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Community Celebrates Activist's Legacy at Prisoner Re-Entry Program

David Lewis was fatally shot outside Hillsdale Shopping Center in June 2010.

A successful reentry program that helps parolees transition back into their communities held a celebration Wednesday honoring slain East Palo Alto activist Dave Lewis.

A crowd of around 200 law enforcement officers, parolees, volunteers and residents from East Palo Alto and San Mateo County gathered at The David Lewis Community Reentry Program's headquarters Wednesday afternoon for a special lunch celebrating the activist's legacy.

Lewis, who was fatally shot at Hillsdale Shopping Center on June 9, 2010, was a tireless advocate for improving services for former inmates and prisoners who are trying to find jobs, reintigrate into society and turn their lives around.

County Supervisor Rose Jacobs Gibson, an East Palo Alto native, said naming the city's thriving reentry program after Lewis was a fitting tribute to the activist who successfully transitioned from parolee to community leader.

"It warms my heart to know the center is being named after David Lewis," she said. "It was the right thing to do."

In the first four years of a state-funded pilot reentry program that started in 2006, East Palo Alto's recidivism rate dropped to 14 percent, far below a statewide average of 60 percent.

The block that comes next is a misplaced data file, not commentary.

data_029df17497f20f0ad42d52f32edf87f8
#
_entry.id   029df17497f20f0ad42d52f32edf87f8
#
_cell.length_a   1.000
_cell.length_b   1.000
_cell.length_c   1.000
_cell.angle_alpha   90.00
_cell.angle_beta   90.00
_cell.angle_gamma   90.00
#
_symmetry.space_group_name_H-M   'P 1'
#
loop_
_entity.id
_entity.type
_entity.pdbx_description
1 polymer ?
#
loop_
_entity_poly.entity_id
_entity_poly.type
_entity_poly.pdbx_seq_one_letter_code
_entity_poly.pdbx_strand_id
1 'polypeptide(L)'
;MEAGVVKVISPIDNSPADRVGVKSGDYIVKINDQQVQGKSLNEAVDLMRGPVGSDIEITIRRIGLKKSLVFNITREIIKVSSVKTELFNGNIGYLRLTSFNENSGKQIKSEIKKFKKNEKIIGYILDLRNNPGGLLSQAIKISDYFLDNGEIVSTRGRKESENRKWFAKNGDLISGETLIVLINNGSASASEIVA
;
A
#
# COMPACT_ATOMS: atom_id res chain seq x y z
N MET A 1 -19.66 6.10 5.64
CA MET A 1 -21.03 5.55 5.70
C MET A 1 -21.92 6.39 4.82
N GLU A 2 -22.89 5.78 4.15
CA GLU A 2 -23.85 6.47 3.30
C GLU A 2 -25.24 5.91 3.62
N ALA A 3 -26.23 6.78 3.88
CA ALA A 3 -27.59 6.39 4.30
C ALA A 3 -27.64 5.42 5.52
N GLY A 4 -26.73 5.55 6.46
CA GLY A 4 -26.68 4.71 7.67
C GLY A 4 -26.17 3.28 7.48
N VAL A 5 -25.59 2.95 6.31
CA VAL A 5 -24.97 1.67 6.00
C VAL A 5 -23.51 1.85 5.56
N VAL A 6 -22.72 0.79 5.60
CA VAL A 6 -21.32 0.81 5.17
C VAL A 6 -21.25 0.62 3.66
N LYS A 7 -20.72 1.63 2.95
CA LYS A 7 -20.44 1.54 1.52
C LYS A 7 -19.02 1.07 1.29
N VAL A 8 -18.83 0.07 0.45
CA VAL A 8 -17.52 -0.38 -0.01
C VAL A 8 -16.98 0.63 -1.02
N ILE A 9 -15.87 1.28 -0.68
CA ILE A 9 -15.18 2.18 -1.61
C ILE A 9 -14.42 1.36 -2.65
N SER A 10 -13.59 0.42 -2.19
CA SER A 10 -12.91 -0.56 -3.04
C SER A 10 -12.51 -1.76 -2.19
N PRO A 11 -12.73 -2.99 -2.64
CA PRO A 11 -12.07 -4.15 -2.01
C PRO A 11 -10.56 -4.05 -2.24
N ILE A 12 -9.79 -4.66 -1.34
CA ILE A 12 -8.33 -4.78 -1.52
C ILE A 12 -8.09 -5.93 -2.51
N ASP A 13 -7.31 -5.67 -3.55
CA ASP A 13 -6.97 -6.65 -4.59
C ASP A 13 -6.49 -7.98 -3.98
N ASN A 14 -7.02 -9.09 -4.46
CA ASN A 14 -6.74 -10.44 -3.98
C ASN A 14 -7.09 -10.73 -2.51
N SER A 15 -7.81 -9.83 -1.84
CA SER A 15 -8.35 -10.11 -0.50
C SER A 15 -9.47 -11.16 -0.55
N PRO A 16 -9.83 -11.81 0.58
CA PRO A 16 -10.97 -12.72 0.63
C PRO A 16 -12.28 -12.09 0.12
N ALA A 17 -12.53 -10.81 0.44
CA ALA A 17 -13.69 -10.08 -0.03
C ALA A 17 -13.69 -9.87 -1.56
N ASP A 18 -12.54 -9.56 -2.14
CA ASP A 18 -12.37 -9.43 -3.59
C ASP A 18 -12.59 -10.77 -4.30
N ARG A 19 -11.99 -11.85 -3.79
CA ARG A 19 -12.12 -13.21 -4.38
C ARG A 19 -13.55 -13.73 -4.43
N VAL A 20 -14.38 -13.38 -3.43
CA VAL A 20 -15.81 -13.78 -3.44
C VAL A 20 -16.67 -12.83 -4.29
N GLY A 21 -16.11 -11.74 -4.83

When state funding for the program dried up in 2010, East Palo Alto city council members and Police Chief Ron Davis worked together to find the necessary funds in the city's budget to keep the program going, and it was successfully reinstated in October 2010.

The police chief credited Dave Lewis with helping the community embrace "the core values of forgiveness" and commit the necessary resources to bolster reentry efforts over repeated incarceration.

Davis said the Community Reentry Program has helped improve the community's relationship with its police force and made the city safer.

"Safer suggests we've made advancements," Davis said. "There is still work to be done."

Jose Cabrera, one of the program's caseworkers who participated as a parolee when he got out of prison in 2008, spoke to former inmates in the audience as he hailed the success of reentry efforts in East Palo Alto.

"You will get a second chance," Cabrera said. "If I can do it, anybody can do it."

-- Bay City News

 

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